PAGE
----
Thanks to Qatar Airways, visitors to the Singapore Airshow have the first opportunity to see Boeing’s 787 alongside its archrival, the Airbus A350XWB.

The Doha-based carrier, which from later this year will operate both models, is the first airline to display a 787-8 at Singapore. With nine 787s already delivered and 51 more on order, Qatar currently flies the Boeing twinjet on routes to Europe and the Middle East, and from March will fly the type to Singapore as the fleet expands.

Boeing, meanwhile, continues to mark rapid progress with flight tests of the 787-9, the first of two stretch derivatives in development. The first 787-9, a Rolls-Royce Trent 1000-powered aircraft dubbed ZB001, is currently at Edwards AFB, where it is conducting takeoff performance tests on the California base’s 15,000-ft-long main runway. The evaluation is part of certification tests that began in December following the award of type inspection authorization (TIA) approval from the FAA.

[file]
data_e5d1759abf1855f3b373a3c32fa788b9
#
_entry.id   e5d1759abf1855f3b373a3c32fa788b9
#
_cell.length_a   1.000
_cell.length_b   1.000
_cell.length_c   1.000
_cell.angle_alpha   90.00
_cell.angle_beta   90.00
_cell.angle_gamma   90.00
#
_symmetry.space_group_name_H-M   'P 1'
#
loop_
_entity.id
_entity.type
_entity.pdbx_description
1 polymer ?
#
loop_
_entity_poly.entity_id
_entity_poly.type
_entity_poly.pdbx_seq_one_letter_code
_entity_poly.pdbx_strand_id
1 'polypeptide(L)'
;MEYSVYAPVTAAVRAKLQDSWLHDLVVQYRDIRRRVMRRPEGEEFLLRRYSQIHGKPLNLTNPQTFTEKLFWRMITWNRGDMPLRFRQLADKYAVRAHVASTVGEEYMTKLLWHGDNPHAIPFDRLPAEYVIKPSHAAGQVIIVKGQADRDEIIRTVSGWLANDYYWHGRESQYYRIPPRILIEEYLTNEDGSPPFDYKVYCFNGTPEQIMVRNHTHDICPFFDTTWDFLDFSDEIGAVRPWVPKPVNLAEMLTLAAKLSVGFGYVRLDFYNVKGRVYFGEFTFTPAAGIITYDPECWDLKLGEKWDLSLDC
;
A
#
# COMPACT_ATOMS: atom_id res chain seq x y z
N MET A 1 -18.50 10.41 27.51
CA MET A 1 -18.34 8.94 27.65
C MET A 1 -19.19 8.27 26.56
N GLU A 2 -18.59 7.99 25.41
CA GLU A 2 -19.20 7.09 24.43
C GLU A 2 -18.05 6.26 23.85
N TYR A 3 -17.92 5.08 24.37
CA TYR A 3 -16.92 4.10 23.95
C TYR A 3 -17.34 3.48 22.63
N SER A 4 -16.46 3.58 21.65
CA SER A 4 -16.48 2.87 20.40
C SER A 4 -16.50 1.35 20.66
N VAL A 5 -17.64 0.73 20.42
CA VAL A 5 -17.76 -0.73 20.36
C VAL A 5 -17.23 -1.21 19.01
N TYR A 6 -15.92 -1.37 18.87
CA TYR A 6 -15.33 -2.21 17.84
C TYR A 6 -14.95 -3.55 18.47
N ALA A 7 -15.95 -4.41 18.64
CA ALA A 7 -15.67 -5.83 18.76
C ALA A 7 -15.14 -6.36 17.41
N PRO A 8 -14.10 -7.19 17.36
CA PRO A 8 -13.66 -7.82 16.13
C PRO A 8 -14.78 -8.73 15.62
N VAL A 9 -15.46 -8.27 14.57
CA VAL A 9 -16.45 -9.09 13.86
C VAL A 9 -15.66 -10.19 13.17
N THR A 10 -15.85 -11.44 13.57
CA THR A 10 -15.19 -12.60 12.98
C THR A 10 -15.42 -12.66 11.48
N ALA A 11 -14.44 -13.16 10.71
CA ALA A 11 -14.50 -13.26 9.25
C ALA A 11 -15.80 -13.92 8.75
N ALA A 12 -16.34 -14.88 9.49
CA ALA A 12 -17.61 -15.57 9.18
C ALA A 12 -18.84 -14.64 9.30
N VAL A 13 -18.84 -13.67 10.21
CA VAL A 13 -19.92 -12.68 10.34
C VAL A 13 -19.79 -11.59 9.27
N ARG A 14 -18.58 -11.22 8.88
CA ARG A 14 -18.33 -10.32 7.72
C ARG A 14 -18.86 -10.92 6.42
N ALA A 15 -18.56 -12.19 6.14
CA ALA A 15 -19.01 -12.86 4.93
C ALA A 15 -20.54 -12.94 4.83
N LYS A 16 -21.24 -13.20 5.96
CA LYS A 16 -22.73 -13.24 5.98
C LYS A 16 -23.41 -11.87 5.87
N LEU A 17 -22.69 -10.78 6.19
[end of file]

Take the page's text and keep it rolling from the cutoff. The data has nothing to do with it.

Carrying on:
A second 787-9, ZB002, is being used to test the autoland system, while ZB021, a General Electric GEnx-1B-powered aircraft that joined the flight test program in November, is in Roswell, New Mexico, performing rejected-takeoff work on a wet runway. In all, five aircraft are scheduled to be involved in the program. The fourth and fifth 787-9s will be production aircraft with full interiors with ZB197, an aircraft destined ultimately for All Nippon Airways, scheduled to be the first of the pair to join the campaign. A Rolls-powered aircraft, ZB197 will be used principally for ETOPS and function and reliability tests as well as electromagnetic effects (EME), which will check protection against lightning strikes.